Specialized Women's S-Works 6 review
Designed for the pro peloton and raced by the cycling elite, there is no denying that the Specialized Women's S-Work 6 is top end in every sense of the word
The Specialized S-Works 6 road shoes are the ultimate performance cycling shoes, power transfer is faultless and they're incredibly secure. But with every detail performance driven there’s little space for all-day comfort, making them an out-and-out thoroughbred pair of race shoes.
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The Specialized S-Works 6 race shoe has a traceable lineage back to the pro peloton with both male and female versions worn by the likes of Peter Sagan and Lizzie Deignan and, as the name would suggest, this is the sixth incarnation of the Californian company's high-end performance-oriented collection.
Specialized put a lot of R&D into its women’s side if the business, so it’s no surprise to see the S-Works 6 under its Body Geometry umbrella as regards sole construction and footbed fit.
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Ergonomically it’s been designed to be slighter than the male S-Works 6 version, but Specialized says it still carries the same attributes in terms of performance using the same top-end, lightest and stiffest FACT Powerline carbon soles and incredibly lightweight one-piece Dyneema (a manmade fibre 30 per cent lighter than Nylon) upper.
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With two Boa S2 Snap dials and a Velcro toe strap, not only was I impressed that these weigh a mere 386g, which by my reckoning is also the lightest women's specific race shoe on the market, but they are able to ensure a millimetre-perfect fit. It's also easy to adjust the tension on the move (although my concerns about Velcro durability in toe box areas still remains).
There's a saying that goes something along the lines of 'the hardest bit of going out training is just getting your shoes on' and never has it been more apt than when getting into the S-Works 6.
I don't think I've ever included the ability to actually put a cycling shoe on in a review before, but the narrow upper of the shoes means that unless you completely back off the steel Boa cables, undo the Velcro and heave with a shoe horn, a foot ain't ever going in, and that does make me wonder how high bridges or extra-wide feet would cope.
That said, once on the shoe did have a high volume in the toe box area, which for me with narrow feet, meant creating a slight fold in the tongue where the Velcro had to be pulled in tightly.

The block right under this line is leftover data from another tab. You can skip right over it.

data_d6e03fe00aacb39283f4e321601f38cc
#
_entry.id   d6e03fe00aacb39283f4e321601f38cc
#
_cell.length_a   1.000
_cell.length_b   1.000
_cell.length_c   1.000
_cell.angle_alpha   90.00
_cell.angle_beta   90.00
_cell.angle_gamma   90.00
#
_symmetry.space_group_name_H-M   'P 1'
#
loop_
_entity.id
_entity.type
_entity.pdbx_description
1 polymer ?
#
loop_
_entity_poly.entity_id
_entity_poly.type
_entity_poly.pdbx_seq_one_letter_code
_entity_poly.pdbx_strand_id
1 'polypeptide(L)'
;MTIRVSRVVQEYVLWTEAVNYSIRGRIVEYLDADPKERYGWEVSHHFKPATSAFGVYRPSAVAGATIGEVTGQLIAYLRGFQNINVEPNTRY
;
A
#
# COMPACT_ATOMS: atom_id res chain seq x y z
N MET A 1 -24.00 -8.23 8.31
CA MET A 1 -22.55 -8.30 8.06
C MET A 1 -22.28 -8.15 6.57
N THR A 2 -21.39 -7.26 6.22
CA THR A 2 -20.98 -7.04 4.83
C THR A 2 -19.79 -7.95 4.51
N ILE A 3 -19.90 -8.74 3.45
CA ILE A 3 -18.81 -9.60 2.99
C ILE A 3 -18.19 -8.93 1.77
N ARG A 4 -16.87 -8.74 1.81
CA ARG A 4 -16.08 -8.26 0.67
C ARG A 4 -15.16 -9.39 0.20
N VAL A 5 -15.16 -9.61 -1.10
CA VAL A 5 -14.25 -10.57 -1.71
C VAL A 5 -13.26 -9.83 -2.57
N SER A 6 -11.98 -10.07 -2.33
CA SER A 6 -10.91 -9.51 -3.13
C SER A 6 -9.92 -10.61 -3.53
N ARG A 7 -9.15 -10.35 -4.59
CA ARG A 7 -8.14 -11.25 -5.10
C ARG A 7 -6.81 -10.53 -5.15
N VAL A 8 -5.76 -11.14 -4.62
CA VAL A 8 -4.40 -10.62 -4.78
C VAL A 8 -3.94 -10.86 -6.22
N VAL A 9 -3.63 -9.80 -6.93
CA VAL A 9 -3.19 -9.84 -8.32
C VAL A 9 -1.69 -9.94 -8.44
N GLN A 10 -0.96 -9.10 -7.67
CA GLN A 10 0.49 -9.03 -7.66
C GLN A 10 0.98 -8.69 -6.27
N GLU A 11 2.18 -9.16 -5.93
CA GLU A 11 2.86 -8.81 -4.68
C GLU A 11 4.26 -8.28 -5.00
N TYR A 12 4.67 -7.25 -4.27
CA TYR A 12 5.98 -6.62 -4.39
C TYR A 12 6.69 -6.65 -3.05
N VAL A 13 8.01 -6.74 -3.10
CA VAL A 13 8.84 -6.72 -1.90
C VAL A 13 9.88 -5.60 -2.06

The other noticeable difference when compared to other road race shoes is the very low heel cup. It allows a complete range of ankle movement and probably helps keep the overall weight to that impressive 386g, but it did take a while to get used to.
When pedalling the shoes convert every inch of effort into forward propulsion; even the Dyneema Cubic Tech upper with directional fibers are thermo-bonded to create no stretch zones which, combined with a low stack, keeping your foot as close to the pedal as possible, means every movement is detected and harnessed.
There was a real sense of increased power when riding the S-Works 6, although it's impossible to carry out a like-for-like experiment to verify energy saved or wattage improved. But, even if it's psychosomatic it still served to enhance the ride.
All of this is exactly what one would expect for such a high-end shoe, but with every detail performance driven, there’s little space for all-day comfort, making them an out-and-out thoroughbred pair of race shoes and it will take riders a while to dial in to this minimalistic platform.
In terms of meeting its raison d'être of a creating a pro peloton-worthy lightweight, stiff, snug and secure race shoe that helps deliver explosive speed, I would say Specialized has excelled with the S-Works 6.
The downside for us non-sponsored riders is that performance like this comes at a cost, so as well as being the lightest women's specific road shoe on the market, the RRP of £310 makes the Specialized S-Works 6 also the most expensive, but with potential real riding gains they could be priceless.
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Hannah is Cycling Weekly’s longest-serving tech writer, having started with the magazine back in 2011. She has covered all things technical for both print and digital over multiple seasons representing CW at spring Classics, and Grand Tours and all races in between.
Hannah was a successful road and track racer herself, competing in UCI races all over Europe as well as in China, Pakistan and New Zealand.
For fun, she's ridden LEJOG unaided, a lap of Majorca in a day, won a 24-hour mountain bike race and tackled famous mountain passes in the French Alps, Pyrenees, Dolomites and Himalayas.
She lives just outside the Peak District National Park near Manchester UK with her partner, daughter and a small but beautifully formed bike collection.
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